Penn State Report Card: Offense
COLUMBUS, Ohio - As ugly as it may have been, Ohio State finally got the four-quarter game they've been preparing for all season. It took three turnovers by Ohio State's offense, but Penn State was able to stay in the game up until the Buckeyes were able to finally pull away in the fourth quarter.
Ohio State found early success against Penn State's rushing defense while the passing game took a backseat, but it took an effort from Justin Fields and Chris Olave to finally close things out through the air. In a mistake-filled game that still resulted in a two score win over a top 10 team, find out how we graded Ohio State's offense in this week's report card.
Even though Ohio State largely got the win behind Justin Fields' legs for the first time this season, it certainly was not his best outing against the Nittany Lions.
Through the air, Fields finished 16-of-22 for 188 yards and two touchdowns. This was par for the course based on his previous performances this season, though he did have a potential interception that had to be broken up, so there were certainly a couple of throws he would have liked to have back.
The main story from this game, however, was the way Ohio State used Fields on the ground. He had a career-high 21 carries for 68 yards, the first time Ryan Day has really taken the bubble wrap off of the sophomore quarterback this season. Fields started the game off strong with runs of 17 and 14 yards on the opening touchdown drive, but things took a quick turn after that.
On the Buckeyes' second drive, they drove 50 yards down to the Penn State five-yard line, and on what would have been a touchdown to put Ohio State up 14-0, Fields fumbled the ball just inches away from the goal line into the welcoming arms of a Penn State defender.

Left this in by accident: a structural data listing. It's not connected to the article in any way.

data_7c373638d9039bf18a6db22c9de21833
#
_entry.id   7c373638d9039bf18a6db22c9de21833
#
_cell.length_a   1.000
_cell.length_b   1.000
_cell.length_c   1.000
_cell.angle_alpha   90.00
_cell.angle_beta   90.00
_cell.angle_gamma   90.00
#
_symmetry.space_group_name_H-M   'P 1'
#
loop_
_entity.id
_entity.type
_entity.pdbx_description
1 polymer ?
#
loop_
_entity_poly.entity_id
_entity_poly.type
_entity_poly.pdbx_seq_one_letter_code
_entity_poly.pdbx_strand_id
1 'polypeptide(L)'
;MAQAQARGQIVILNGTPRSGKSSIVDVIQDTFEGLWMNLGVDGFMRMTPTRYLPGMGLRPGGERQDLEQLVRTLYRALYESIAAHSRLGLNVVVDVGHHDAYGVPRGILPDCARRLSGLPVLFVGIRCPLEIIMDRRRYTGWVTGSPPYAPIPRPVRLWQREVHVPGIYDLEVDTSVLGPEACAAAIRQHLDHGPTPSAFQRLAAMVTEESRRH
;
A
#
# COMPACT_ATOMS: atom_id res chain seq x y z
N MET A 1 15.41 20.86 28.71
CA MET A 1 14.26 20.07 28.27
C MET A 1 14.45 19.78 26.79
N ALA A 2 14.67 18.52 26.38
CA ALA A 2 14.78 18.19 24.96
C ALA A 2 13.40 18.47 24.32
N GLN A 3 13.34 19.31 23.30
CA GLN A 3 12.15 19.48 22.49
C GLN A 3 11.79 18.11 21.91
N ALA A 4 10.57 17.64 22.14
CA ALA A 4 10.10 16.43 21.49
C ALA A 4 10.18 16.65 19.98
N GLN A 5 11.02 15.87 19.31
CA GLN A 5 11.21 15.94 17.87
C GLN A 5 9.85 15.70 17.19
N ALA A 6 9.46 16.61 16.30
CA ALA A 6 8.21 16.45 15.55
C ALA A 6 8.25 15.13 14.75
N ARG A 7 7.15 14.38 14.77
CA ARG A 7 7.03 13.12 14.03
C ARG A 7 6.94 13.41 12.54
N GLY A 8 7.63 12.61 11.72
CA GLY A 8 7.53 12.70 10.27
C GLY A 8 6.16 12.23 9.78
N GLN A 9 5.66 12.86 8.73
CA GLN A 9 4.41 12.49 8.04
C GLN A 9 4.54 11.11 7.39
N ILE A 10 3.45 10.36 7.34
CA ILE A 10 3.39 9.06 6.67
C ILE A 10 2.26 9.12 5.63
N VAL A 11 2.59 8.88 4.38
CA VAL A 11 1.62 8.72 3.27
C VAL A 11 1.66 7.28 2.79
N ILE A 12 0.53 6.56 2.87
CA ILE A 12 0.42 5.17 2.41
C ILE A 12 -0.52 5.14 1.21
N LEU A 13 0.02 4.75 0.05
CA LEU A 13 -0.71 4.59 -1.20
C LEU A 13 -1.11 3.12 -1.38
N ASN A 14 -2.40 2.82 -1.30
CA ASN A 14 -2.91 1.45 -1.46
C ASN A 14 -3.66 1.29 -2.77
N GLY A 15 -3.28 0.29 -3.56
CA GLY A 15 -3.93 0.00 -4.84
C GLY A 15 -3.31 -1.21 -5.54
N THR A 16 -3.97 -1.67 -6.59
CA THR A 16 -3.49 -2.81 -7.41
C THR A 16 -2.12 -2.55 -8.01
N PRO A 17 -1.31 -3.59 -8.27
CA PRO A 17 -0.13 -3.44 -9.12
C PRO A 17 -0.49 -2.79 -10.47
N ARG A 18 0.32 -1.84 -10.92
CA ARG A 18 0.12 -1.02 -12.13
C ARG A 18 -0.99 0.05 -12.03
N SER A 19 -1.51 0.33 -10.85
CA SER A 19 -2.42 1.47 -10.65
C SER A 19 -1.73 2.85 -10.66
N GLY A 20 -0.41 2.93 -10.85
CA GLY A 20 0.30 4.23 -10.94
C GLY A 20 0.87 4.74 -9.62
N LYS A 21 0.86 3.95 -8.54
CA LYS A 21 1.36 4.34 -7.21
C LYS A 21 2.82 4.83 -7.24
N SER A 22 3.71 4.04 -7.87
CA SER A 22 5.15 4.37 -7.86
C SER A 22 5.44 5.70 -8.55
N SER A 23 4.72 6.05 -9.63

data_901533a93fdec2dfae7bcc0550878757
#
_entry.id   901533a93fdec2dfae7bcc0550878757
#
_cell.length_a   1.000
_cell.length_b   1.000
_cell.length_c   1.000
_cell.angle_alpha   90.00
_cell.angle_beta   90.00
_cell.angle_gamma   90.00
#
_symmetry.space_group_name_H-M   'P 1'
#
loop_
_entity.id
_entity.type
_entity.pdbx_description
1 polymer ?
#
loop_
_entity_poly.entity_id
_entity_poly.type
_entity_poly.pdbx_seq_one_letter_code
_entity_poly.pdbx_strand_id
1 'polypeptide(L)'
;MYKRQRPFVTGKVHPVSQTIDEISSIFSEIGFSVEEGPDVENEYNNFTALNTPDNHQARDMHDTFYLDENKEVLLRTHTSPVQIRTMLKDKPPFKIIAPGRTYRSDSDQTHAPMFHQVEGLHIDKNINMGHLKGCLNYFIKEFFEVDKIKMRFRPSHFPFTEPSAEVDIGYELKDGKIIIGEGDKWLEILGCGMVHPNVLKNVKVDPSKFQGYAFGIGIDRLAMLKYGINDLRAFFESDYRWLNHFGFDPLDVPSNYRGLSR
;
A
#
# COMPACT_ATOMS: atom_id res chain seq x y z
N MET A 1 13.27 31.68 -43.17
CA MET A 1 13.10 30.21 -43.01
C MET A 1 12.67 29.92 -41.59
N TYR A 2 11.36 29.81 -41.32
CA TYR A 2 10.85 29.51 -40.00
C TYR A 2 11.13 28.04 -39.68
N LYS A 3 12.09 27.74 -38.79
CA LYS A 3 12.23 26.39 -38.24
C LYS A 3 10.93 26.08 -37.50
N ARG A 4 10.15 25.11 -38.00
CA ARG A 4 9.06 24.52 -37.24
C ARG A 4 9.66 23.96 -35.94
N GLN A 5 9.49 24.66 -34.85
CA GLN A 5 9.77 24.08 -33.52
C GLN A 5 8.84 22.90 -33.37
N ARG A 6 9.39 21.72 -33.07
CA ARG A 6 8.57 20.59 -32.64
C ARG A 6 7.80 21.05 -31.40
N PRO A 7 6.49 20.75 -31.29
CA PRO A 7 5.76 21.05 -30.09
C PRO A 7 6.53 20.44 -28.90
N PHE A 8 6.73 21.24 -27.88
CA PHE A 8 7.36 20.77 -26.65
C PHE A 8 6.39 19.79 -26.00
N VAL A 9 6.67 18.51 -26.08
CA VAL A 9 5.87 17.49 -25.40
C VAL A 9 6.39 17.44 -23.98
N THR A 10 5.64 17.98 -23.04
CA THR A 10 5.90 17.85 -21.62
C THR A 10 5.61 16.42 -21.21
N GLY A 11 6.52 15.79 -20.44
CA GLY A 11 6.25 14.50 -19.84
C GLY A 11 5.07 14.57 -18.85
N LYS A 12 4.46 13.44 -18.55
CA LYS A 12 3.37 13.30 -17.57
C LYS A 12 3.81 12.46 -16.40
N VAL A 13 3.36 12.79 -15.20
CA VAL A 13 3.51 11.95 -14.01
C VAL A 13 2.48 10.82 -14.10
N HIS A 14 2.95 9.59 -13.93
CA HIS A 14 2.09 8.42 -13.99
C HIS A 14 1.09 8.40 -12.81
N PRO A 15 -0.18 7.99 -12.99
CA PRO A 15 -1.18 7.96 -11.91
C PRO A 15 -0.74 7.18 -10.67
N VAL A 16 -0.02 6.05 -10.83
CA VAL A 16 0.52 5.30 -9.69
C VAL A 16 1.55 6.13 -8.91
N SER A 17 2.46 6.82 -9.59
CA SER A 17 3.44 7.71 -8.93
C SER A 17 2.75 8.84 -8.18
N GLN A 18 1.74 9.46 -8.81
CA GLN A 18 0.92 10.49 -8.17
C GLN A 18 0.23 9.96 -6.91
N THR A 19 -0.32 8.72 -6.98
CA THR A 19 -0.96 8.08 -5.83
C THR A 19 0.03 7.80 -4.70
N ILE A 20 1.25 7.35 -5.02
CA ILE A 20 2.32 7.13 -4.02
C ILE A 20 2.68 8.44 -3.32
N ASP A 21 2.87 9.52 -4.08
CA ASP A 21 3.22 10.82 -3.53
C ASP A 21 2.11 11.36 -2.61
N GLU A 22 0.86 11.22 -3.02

Later in the game, now only up 21-14 after a J.K. Dobbins fumble led to a Penn State touchdown, Fields again fumbled the ball, this time in Ohio State territory which led to a field goal by the Nittany Lions make things close.
Fields was playing well outside of the turnovers, but the turnovers are unfortunately what allowed Penn State to keep it a close contest late into the game. While Fields didn't have to pay for the turnovers this time around, against better opponents and bigger games, opposing offenses may not be so forgiving.
This isn't to say that Fields didn't still have a successful game against a good defense. He may not have thrown as much as expected against a defense allowing 240 passing yards per game, but he was still able to carve Penn State's impressive rushing defense up in short chunks on the ground. The two turnovers (and a fumble late in the game that he recovered) cast a shadow over the performance, so they weigh heavily in his grade this week.
This was the third time this season Ohio State has gone up against the best rushing defense in the Big Ten (other than themselves), and like those other occurrences, the Buckeyes had success on the ground, albeit on a larger sample size this time around.
J.K. Dobbins and Fields made up 57 of Ohio State's 61 total rushing attempts, and the team combined for 229 yards on those carries for an average of just 3.8 yards per carry. While this seems low relative to other performances this season, the 229 yards and 3.8 yards per carry are both season highs against Penn State.
Dobbins finished with 157 yards and two touchdowns on a season-high 36 carries, and he was an integral part of Ohio State's opening drive which helped to set the tone for the contest. The Buckeyes went 91 yards on 13 plays (12 rushing attempts and one incompletion) to show the Nittany Lions that they weren't going to back down. In fact, the 91 rushing yards on the opening drive were more than Penn State had allowed per game (75.9), so Ohio State made it clear early on that they wouldn't become one-dimensional.